An Environmental Viewpoint

The population of the UK currently sits at around 65m and is estimated to rise to 70m by 2024 (the equivalent of 5 more Birminghams) and 75m by 2039.  We currently import 48% of our food requirements which continues to rise as fertile farmland is given over to new warehouses and housing to accommodate the annual net migration of 336,000 per annum (2014 figure) and continuing population increase.  The UK would currently require 3.6 UKs to be self-sustaining (and this figure also continues to increase).  In addition, the Government’s commitment to reduce carbon emissions and restrict global warming to 2 deg C can never be achieved with an increasing population.  As the cost of importing food increases (due to scarcity of supply and inevitable increased transport costs) the importance of being more self-sustaining in terms of food production becomes paramount.  If the UK continues on its current course of uncontrolled population growth and the paving over of our countryside with facilities that are constructed solely to distribute mostly imported goods to an over-burgeoning population, our farmland, which is ultimately our most important natural resource, will be lost forever under concrete and tarmac.  In the not too distant future, when we desperately need it, it will no longer be available.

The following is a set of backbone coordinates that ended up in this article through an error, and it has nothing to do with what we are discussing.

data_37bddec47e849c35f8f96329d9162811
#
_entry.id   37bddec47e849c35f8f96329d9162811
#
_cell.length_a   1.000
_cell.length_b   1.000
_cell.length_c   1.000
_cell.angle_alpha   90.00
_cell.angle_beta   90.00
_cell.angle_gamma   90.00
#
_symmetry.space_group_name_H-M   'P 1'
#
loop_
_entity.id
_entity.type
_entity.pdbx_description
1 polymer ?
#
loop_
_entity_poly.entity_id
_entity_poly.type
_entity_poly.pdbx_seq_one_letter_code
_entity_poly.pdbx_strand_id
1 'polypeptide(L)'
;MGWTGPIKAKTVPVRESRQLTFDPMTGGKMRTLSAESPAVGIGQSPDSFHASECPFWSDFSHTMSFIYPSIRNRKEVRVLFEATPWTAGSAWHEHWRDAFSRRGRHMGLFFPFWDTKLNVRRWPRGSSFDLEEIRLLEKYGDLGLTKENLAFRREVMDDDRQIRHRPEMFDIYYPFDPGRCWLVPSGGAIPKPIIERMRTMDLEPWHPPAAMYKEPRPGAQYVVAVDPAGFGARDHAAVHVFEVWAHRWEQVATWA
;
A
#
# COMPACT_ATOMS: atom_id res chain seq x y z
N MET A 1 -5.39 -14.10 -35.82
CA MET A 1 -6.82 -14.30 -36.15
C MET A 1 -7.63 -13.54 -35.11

A report from DEFRA in 2011 relating to the loss of farming land stipulates “the total area of rural land lost to urban use between 1945 – 1990 was 705,000 hectares – an area the size of Greater London, Berkshire, Herefordshire and Oxfordshire combined. The loss of agricultural land to development is continuing with about 11,000 hectares developed from 2001 – 2009 (Department for Communities and Local Government, 2011). This loss of rural land may reduce the long-term capacity to produce food in an environmentally sustainable way and compromise the ability of the countryside to produce environmental goods, such as landscapes, natural habitats and tranquil areas.”  More than 7,000 hectares of forest, 14,000 hectares of agricultural land and 1,000 hectares of wetlands were converted to make way for urban development between 2006 and 2012.

If  Speculative Rail Freight Interchange, Gargantuan Central Gateway, is consented we will lose a further 1160 acres of fertile agricultural land and natural habitats.  The sad irony is that the warehouses they want to build may well be used to import food that was once grown in the soil below them. In the medium term to long, further reducing this country’s agricultural productive capacity is the least sustainable and most short-sighted thing that can be done.